Jazz on the Rocks
Jazz on the Rocks
Price: $19.23
14 used & new from $11.90

2 of 4 people found the following review helpful
4.0 out of 5 stars Steady as she goes, October 30, 2008
This review is from: Jazz on the Rocks (Audio CD)
This album originally came out on the Savoy label in 1958, and it's a "typical" (not spectacular, but solid all around) modern jazz outing from the period. Phil Woods (alto sax) is the "star" of the session, and his energetic, extroverted playing makes the date a huge success. Phil just loves to eat up those changes! All the tunes are Bagley originals, and only one ("Odd Man Out") fails to impress. Not an album that would make anyone's Best-Ever list, but the music swings and gives pleasure from beginning to end.

Northern Michigan Almanac
Northern Michigan Almanac
by Ron Jolly
Edition: Paperback
45 used & new from $2.28

2 of 2 people found the following review helpful
5.0 out of 5 stars Bursting with information, February 6, 2008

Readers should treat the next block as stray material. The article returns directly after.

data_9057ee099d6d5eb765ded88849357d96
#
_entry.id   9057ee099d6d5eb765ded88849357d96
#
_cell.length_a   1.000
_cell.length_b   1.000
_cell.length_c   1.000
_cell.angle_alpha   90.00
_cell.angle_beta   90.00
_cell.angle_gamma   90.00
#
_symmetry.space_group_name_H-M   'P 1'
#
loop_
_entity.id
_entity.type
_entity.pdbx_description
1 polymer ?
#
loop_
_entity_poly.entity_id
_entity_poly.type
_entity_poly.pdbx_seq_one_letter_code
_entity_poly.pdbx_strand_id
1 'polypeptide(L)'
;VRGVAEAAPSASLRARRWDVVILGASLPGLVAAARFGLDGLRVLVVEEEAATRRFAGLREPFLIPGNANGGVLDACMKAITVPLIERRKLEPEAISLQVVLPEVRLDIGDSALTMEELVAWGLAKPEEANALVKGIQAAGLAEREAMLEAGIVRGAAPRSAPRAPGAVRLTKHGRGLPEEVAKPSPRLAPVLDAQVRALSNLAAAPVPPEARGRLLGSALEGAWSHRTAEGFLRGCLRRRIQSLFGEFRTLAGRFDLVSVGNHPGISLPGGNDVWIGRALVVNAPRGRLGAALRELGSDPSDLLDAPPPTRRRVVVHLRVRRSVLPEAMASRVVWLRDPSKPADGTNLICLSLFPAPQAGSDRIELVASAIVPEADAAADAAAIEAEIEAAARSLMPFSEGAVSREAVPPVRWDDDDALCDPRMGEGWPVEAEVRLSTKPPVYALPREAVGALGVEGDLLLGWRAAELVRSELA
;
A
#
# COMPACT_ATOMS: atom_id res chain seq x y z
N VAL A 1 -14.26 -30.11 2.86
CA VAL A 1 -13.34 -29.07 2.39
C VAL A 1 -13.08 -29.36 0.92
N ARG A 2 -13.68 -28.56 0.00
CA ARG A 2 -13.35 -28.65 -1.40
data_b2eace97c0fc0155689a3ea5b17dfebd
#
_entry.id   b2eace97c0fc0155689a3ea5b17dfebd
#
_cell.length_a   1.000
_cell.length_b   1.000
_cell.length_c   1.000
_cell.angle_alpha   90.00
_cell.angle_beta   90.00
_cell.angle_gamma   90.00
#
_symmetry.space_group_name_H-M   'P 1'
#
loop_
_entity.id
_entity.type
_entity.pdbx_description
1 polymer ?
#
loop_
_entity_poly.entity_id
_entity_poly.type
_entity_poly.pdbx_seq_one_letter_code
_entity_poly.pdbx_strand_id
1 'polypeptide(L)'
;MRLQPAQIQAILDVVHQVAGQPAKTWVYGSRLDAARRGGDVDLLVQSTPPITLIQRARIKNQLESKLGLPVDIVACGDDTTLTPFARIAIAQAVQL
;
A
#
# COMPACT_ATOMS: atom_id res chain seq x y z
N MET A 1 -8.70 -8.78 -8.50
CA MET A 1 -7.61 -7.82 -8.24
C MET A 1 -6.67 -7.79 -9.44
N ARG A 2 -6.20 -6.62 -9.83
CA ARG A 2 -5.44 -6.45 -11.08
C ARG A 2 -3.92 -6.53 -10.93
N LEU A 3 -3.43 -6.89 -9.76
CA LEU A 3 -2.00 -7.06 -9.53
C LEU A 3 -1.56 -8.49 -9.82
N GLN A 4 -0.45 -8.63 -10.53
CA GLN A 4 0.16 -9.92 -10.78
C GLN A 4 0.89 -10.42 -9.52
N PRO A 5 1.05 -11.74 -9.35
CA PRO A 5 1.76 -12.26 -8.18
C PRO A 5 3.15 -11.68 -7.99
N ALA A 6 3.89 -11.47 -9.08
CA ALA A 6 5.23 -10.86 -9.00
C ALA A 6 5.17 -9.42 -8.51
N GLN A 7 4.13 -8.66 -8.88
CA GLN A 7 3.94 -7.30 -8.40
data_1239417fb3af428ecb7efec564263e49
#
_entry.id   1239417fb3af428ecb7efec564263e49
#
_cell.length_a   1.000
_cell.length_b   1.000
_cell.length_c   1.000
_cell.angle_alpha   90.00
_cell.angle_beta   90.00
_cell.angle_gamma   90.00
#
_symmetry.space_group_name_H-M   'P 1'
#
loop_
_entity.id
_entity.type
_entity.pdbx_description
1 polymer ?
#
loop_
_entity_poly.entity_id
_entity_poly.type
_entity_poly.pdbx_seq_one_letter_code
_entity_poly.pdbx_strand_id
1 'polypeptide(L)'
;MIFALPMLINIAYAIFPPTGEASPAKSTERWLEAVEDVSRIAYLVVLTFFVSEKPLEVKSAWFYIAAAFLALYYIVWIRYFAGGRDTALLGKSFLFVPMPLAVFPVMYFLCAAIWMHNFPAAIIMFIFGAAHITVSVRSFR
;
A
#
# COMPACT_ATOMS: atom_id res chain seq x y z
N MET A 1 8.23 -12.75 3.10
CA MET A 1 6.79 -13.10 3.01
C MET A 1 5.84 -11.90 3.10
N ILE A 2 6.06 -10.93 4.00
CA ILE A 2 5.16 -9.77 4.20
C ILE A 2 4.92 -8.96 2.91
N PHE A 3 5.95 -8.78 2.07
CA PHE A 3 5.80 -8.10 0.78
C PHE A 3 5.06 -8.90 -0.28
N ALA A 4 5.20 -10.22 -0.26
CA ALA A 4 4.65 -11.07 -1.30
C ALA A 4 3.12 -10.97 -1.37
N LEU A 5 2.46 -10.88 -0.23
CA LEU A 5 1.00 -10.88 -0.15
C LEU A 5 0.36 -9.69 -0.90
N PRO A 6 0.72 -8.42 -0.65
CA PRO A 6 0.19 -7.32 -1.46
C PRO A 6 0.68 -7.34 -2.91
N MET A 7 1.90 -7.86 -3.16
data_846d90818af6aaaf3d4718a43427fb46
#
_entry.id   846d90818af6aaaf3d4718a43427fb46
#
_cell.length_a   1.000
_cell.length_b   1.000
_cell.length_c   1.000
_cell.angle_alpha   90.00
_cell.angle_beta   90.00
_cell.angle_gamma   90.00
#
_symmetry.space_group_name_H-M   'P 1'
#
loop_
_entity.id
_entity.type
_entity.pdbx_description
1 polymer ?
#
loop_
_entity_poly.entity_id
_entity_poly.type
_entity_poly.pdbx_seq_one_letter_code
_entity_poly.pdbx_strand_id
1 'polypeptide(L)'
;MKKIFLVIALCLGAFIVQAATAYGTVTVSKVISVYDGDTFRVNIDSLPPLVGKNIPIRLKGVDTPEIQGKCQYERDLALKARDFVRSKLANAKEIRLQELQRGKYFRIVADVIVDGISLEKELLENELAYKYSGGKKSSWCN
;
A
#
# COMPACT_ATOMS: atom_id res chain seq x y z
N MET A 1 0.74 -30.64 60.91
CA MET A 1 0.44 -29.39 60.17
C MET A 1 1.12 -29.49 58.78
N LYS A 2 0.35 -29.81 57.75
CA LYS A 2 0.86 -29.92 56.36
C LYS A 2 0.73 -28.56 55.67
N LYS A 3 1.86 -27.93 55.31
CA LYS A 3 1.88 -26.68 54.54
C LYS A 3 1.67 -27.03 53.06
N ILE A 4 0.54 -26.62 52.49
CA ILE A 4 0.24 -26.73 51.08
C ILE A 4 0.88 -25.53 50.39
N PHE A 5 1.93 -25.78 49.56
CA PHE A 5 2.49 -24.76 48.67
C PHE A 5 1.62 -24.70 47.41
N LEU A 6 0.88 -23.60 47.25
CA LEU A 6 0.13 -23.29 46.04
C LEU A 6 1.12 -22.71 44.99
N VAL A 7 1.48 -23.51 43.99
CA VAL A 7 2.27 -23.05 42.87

Here's everything you ever wanted to know about Northern Michigan (Northwest Michigan exclusive of the UP would be more precise): weather statistics, geographic features, individual towns, businesses, population and housing trends, government, transportation, architecture, sports and culture to name just some. Whether a resident or visitor you will find the book a gold mine of information about the area. Charts and graphs abound, but so do historical accounts of events and people: the story of King Strang and Beaver Island is fascinating. Complete is definitely a word that can be applied with confidence to this handsome book. Well illustrated, to boot.